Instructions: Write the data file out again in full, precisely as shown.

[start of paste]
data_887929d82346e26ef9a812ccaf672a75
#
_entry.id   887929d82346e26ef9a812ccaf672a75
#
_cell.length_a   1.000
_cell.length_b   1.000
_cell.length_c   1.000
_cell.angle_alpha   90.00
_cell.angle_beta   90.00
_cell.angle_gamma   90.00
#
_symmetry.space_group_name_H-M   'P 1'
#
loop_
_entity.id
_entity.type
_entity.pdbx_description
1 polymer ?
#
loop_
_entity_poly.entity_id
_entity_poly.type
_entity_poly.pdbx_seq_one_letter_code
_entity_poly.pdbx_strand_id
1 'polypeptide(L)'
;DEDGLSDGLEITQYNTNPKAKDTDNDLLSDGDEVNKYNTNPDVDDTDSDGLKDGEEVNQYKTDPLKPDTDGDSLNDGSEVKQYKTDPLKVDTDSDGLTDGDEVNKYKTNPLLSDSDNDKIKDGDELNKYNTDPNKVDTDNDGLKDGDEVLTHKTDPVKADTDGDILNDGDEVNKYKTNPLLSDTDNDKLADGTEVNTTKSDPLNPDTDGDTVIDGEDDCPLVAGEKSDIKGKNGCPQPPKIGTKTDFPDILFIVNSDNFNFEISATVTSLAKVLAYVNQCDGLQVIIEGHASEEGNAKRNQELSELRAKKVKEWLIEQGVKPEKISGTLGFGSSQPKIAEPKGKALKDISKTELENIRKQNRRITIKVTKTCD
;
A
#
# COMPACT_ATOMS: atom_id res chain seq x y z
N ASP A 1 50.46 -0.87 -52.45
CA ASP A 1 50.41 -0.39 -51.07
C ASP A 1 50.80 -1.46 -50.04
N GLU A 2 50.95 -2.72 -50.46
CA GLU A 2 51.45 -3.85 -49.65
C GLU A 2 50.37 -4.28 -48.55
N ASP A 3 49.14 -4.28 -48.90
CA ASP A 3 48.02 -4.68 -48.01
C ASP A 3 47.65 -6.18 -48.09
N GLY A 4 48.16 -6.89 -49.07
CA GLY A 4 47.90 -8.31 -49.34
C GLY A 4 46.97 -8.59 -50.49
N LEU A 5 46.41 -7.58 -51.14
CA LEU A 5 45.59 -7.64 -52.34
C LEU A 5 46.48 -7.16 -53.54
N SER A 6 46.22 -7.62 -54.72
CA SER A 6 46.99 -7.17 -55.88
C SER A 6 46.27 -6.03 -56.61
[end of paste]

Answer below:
data_887929d82346e26ef9a812ccaf672a75
#
_entry.id   887929d82346e26ef9a812ccaf672a75
#
_cell.length_a   1.000
_cell.length_b   1.000
_cell.length_c   1.000
_cell.angle_alpha   90.00
_cell.angle_beta   90.00
_cell.angle_gamma   90.00
#
_symmetry.space_group_name_H-M   'P 1'
#
loop_
_entity.id
_entity.type
_entity.pdbx_description
1 polymer ?
#
loop_
_entity_poly.entity_id
_entity_poly.type
_entity_poly.pdbx_seq_one_letter_code
_entity_poly.pdbx_strand_id
1 'polypeptide(L)'
;DEDGLSDGLEITQYNTNPKAKDTDNDLLSDGDEVNKYNTNPDVDDTDSDGLKDGEEVNQYKTDPLKPDTDGDSLNDGSEVKQYKTDPLKVDTDSDGLTDGDEVNKYKTNPLLSDSDNDKIKDGDELNKYNTDPNKVDTDNDGLKDGDEVLTHKTDPVKADTDGDILNDGDEVNKYKTNPLLSDTDNDKLADGTEVNTTKSDPLNPDTDGDTVIDGEDDCPLVAGEKSDIKGKNGCPQPPKIGTKTDFPDILFIVNSDNFNFEISATVTSLAKVLAYVNQCDGLQVIIEGHASEEGNAKRNQELSELRAKKVKEWLIEQGVKPEKISGTLGFGSSQPKIAEPKGKALKDISKTELENIRKQNRRITIKVTKTCD
;
A
#
# COMPACT_ATOMS: atom_id res chain seq x y z
N ASP A 1 50.46 -0.87 -52.45
CA ASP A 1 50.41 -0.39 -51.07
C ASP A 1 50.80 -1.46 -50.04
N GLU A 2 50.95 -2.72 -50.46
CA GLU A 2 51.45 -3.85 -49.65
C GLU A 2 50.37 -4.28 -48.55
N ASP A 3 49.14 -4.28 -48.90
CA ASP A 3 48.02 -4.68 -48.01
C ASP A 3 47.65 -6.18 -48.09
N GLY A 4 48.16 -6.89 -49.07
CA GLY A 4 47.90 -8.31 -49.34
C GLY A 4 46.97 -8.59 -50.49
N LEU A 5 46.41 -7.58 -51.14
CA LEU A 5 45.59 -7.64 -52.34
C LEU A 5 46.48 -7.16 -53.54
N SER A 6 46.22 -7.62 -54.72
CA SER A 6 46.99 -7.17 -55.88
C SER A 6 46.27 -6.03 -56.61